Cool colours


Cool colours are a lot less stimulating. In fact, they tend to be a lot more soothing and peaceful. Here’s a fun fact for you: since the eye focuses the colour green directly on your retina, the colour is said to be less straining on your eye muscles, which may be the reason why cool colours make you feel more restful.

  • Green

As previously mentioned, green is one of the most restful colours for your eyes. It helps to relieve stress, strain and anxiety. Additionally, green has a balancing power as it is in the centre of the colour spectrum. It restores spiritual balance and connects the body and soul.

Colour therapy often links green to the circulatory system including the heart and the lungs. It is also said that this restorative colour can help improve fertility, encourage composure, and clear your mind. Integrate a green wall into the interior of your home to enjoy the benefits of this refreshing colour. Alternatively, you can incorporate plants and nature for a splash of green.

Use green in bedrooms, living rooms, and kitchens.

  • Blue

Since blue is a very calming colour, it often makes you feel relaxed, serene, and at peace. It is also known to lower blood pressure, steady breathing, and slow down heart rates. Light blues are great and are best balanced with warm hues and furnishing.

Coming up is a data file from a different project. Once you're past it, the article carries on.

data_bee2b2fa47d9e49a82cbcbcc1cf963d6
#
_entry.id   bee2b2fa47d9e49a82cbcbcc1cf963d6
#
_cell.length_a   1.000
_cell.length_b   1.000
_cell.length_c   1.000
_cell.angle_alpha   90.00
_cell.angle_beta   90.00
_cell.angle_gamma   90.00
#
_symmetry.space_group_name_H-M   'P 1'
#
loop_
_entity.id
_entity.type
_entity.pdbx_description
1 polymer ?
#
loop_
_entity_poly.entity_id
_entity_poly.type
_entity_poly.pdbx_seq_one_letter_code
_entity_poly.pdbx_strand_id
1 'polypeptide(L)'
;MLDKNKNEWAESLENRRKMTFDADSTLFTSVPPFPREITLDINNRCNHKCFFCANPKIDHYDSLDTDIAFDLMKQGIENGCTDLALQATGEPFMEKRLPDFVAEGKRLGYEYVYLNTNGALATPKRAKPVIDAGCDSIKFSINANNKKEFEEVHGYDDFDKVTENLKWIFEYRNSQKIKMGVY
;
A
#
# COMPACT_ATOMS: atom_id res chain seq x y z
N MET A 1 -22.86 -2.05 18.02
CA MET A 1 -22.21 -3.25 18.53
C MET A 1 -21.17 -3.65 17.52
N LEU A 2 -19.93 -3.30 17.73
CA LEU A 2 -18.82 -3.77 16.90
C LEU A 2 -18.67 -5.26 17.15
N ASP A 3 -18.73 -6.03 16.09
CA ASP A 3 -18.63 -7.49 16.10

This colour is best used for bedrooms, bathrooms, and any meditative spaces.

  • Purple

Historically, the colour purple signifies royalty and luxury. It is a dramatic colour that gives off a mysterious yet sophisticated vibe. Dark purples are known to stimulate creativity while lighter purples are known to be calming and light.

Purple is best used in bedrooms, offices, and living rooms.

Having a general sense of what each colour does will help you better determine what colour palette to go for for each of your rooms. Consider the primary function of the room — what is the main activity going on in that space? With that in mind, pick a predominant colour and select a colour scheme accordingly.

Neutral colours such as white, black, and grey also play a part in colour therapy. White, for example, helps to make your room look more spacious and open. Although it is neither a calming nor stimulating colour, white can act as a happy medium that leaves you feeling clean.

Earth tones such as brown and beige have been observed to stimulate conversation as well. As such, they are often placed in living rooms and shared spaces where interaction is inevitable. These colours are also often used in conjunction with both warm tones or cool tones because of their versatility.

While too much of one particular colour can make a room seem jarring and unpleasant, neutral tones can be incorporated to balance out the vibrancy that a single-colour room might give off. As such, consider adding some neutral shades in the form of accessories, decor, and small pieces of furniture. This will add an oomph to your room and make the dominant colour stand out even more.